Arthur Garfield Dove (1880-1946)
Currently on view
Naples Yellow Morning
Oil on linen
25 1/8 x 35 in. (63.8175 x 88.9 cm.)
The Vivian O. and Meyer P. Potamkin Collection, Bequest of Vivian O. Potamkin
Shortly before Dove moved to Geneva, New York in 1933 he abandoned his experiments with collage and committed himself "to let go of everything and just try to make oil painting beautiful in itself." An avid reader of painting manuals, he studied mediums compatible with oil, and in the fall of 1935 he devoured Max Doerner's "Materials of an Artist" (1934). Propelled by his reading, he began to experiment with resin oil color and oil over tempera, "fat over lean," as Doerner recommended. In so doing, Dove discovered that he could create new clarity and brightness as well as texture and depth to his colors, and that his paintings, in turn seemed almost to pulsate with energy and vitality. "Naples Yellow Morning" derives its title from the color used by the old masters and praised by Doerner for its purity. By placing short, thinned, almost translucent brushstrokes over underlying hues of different intensity, Dove discovered that he could create the impression that the thick warmth of the sun was literally impregnating the forms in his composition.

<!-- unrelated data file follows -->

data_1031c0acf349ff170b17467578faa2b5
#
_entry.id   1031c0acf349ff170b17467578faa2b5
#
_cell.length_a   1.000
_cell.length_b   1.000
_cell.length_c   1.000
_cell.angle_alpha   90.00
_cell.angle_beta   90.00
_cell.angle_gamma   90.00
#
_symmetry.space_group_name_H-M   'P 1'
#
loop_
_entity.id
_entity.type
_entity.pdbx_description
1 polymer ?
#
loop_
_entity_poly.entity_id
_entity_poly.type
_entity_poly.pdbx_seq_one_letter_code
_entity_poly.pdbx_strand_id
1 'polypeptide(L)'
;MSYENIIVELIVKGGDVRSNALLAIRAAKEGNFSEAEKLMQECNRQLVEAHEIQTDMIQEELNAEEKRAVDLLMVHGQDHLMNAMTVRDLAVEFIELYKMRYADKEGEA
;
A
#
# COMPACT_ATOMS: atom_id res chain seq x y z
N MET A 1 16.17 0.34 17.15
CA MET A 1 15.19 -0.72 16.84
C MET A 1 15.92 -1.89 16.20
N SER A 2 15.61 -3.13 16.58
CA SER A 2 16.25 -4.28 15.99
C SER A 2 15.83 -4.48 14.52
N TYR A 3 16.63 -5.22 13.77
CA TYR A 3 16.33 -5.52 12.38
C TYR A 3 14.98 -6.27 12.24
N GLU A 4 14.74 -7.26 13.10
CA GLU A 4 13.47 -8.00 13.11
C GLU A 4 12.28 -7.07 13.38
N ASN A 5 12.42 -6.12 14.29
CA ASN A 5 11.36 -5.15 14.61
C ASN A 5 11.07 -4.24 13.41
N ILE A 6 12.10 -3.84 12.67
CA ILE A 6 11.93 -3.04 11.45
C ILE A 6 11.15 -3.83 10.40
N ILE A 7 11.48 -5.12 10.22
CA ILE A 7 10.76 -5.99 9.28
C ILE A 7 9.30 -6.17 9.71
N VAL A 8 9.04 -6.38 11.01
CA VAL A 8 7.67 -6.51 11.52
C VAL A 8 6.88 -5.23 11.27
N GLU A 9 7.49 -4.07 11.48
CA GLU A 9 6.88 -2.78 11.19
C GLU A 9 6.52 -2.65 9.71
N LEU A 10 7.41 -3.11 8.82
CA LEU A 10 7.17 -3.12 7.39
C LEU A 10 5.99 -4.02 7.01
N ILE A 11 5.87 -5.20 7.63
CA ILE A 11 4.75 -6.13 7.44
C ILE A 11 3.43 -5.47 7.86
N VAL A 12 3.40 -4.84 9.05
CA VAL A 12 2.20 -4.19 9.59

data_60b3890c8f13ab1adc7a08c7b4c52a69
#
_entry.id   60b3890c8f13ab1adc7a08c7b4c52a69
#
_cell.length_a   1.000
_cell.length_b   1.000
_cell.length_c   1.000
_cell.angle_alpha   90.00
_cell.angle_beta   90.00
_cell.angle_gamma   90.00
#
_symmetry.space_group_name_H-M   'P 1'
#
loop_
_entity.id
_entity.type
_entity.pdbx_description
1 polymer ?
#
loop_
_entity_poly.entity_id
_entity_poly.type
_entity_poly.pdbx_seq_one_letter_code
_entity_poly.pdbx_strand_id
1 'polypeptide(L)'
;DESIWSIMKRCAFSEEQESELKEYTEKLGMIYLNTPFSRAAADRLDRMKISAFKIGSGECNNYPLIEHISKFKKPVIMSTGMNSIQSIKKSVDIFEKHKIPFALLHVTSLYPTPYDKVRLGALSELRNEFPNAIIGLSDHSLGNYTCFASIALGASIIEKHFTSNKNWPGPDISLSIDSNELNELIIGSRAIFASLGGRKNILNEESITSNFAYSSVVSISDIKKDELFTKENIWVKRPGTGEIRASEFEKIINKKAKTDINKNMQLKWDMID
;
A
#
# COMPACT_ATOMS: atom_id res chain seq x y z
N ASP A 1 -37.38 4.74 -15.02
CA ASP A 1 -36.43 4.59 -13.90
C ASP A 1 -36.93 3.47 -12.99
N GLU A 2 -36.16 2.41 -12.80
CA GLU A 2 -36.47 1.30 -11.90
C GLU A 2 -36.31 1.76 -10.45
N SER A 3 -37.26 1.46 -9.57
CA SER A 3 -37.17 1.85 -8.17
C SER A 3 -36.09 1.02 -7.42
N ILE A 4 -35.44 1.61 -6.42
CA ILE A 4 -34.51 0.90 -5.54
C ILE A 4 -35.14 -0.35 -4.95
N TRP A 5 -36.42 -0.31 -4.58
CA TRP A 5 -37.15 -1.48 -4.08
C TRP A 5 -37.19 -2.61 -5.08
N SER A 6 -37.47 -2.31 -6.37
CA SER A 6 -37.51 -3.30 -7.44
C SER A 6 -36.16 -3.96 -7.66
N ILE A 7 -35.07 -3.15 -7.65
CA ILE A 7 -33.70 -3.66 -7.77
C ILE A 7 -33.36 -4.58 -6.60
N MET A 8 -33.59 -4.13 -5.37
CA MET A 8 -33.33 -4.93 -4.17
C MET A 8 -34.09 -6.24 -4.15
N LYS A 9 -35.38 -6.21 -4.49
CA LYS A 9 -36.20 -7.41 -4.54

Arthur Dove is acknowledged as one of the first artists to work in this modern manner. Like his friends John Marin and Georgia O'Keeffe, Dove revitalized American landscape painting by transcribing his responses to natural motifs through increasingly personal, simplified, and witty paintings and drawings.